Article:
This is the Judiciary I want to create — it is the true article of faith that I want to bring to the Judiciary where the high and low are equal before the law. The success of my tenure, the Judiciary and our democracy will depend on how the three arms of government relate and operate.

I look forward to a positive and productive relationship with each one of them. It is a relationship that should be undergirded on constitutional principles and guided by constitutional provisions. A relationship framed otherwise will not only be a nullity in law but a vulgarity in politics.

In this regard I seek your support even as I offer mine. This is because justice is an assembly line and the determinants of justice numerous. To meet the ends of justice, the Judiciary will depend on the competence and integrity of other institutions.

I urge both the Executive and Legislature to ensure we have investigatory, prosecutorial and penal institutions robust in their design and operation: clean and incorruptible in their leadership.

Thursday, June 16, 2011

Supreme Court Nominees: A Mixture of Continuity and Transformation

Dr. Smokin Wanjala    Ms Njoki Ndungu
The Public Service Commission (PSC) pulled another master stroke when it nominated five Supreme Court Judges after a vigorous and transparent vetting process. The nominees are two judges of the High Court, Justice Jackton Boma Ojwang and Justice Mohammed Ibrahim, one Court of Appeal judge, Justice Philip Tunoi and two nominees from outside the judiciary former Member of Parliament Ms Njoki Ndungu and former Kenya Anti-Corruption deputy director and scholar Dr smokin Wanjala. They join the nominees for positions of Chief Justice Dr Willy Mutunga and Deputy Chief Justice Ms Nancy Barasa to sit in the seven-member Court.

Justice Mohammed Ibrahim
The choice of the nominees has been hailed as a mixture of expertise, gender and regional diversity. The combination of sitting judges and outsiders also represents continuity and transformation. The panel brings in different legal ideologies and philosophies. The chief Justice and the Deputy Chief Justice are hailed as liberals, Justice Ojwang and Tunoi as conservatives and Wanjala, Ndungu and Ibrahim as centralists. In addition, the judges bring in their experience from the Bench, Smokin Wanjala and Njoki Ndungu research, willy Mutunga research and activism and Nancy Barasa activism and management.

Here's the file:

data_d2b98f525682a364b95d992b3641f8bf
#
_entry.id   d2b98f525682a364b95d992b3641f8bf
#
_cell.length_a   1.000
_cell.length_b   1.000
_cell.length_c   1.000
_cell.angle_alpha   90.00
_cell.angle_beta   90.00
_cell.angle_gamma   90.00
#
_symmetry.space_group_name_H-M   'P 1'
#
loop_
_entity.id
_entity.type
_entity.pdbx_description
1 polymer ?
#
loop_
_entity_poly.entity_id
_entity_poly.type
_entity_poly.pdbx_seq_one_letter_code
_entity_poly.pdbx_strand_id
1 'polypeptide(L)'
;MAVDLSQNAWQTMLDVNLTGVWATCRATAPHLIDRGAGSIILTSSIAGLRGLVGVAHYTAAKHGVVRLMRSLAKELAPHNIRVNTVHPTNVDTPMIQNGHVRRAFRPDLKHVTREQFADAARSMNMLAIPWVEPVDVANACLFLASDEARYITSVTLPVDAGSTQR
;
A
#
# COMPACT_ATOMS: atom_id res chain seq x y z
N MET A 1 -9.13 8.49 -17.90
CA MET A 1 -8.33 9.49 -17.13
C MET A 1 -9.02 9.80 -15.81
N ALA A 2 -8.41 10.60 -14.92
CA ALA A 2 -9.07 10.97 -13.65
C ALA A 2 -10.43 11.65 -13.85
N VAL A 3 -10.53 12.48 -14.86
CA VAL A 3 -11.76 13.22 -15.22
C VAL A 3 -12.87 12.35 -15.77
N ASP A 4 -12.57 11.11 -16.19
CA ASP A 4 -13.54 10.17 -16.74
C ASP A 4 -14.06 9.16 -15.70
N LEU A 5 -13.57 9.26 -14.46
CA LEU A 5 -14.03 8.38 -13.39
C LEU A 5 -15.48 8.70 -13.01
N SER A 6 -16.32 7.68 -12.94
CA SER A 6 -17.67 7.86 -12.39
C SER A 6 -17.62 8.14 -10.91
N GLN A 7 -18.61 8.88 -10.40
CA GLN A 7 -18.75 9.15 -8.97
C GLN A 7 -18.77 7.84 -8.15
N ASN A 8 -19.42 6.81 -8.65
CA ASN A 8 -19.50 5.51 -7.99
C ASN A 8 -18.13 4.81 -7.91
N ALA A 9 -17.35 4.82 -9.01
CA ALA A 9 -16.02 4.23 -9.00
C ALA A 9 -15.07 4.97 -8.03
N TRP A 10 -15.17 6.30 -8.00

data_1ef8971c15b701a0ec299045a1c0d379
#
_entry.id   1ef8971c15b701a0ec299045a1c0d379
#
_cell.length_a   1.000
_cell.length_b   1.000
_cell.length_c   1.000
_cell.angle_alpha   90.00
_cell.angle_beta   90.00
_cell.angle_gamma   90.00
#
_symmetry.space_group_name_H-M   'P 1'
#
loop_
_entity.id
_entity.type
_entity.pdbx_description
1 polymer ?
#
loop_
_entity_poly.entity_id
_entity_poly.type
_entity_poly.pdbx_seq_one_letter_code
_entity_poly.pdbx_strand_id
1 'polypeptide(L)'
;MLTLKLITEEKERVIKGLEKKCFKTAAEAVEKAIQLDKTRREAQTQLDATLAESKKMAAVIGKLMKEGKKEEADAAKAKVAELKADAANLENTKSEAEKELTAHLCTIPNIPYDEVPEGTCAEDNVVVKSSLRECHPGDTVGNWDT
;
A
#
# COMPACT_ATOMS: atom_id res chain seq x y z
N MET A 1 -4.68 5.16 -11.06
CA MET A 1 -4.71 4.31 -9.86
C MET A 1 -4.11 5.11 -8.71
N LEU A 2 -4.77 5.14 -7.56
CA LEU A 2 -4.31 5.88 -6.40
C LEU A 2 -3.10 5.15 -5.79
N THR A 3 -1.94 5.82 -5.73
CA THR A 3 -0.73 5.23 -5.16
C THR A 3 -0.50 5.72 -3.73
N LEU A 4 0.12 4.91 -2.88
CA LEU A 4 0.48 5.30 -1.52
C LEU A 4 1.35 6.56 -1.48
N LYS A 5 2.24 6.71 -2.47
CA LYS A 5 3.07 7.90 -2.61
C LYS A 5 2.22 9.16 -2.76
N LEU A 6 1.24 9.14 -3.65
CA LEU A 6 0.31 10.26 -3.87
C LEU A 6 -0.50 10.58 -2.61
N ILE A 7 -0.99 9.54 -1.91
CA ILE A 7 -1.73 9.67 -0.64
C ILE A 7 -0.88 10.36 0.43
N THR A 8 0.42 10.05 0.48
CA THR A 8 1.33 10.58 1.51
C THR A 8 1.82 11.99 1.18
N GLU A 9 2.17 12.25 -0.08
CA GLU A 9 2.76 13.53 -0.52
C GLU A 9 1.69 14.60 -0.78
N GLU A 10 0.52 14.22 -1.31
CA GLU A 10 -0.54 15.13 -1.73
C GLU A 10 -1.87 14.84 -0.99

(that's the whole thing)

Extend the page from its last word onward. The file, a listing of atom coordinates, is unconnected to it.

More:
Justice Philip Tunoi
Given this line up, the public expectation of the Court is high. The Court's role as stipulated in the Constitution involves arbitrating over disputes arising out of presidential elections, determining appeals from the Court of Appeal, and to interpreting the constitutionality of issues arising from proceedings in subordinate courts. The current Court of Appeal as the final Court suffered from a reputation of conservatism and rigidity. The composition of the nominees to the Supreme Court can be seen as an invitation of the Court to expand the horizons of jurisprudence in its interpretation of the law. Whether the new breed of judges will inject the necessary activism and progressiveness in the Courts decisions is to yet to be seen.

Justice Jackton Ojwang
The significance of the Supreme Court also lies in the fact that it's the final resort of justice. Its formation offers Kenyans a new higher rank in the hierarchy of Courts where they can appeal for justice. For the first time also, the highest court will be occupied not by political appointees whose sense of justice may be skewed in favor of the appointing authority but by men and women whose integrity, credibility and competence has been tested and challenged in public and transparent vetting processes. When approved and appointed into their positions, the Judges will assume their duties knowing too well that they don't have to fear any authority or branch of government in dispensation of justice.  The future of legal justice in Kenya looks indeed very interesting.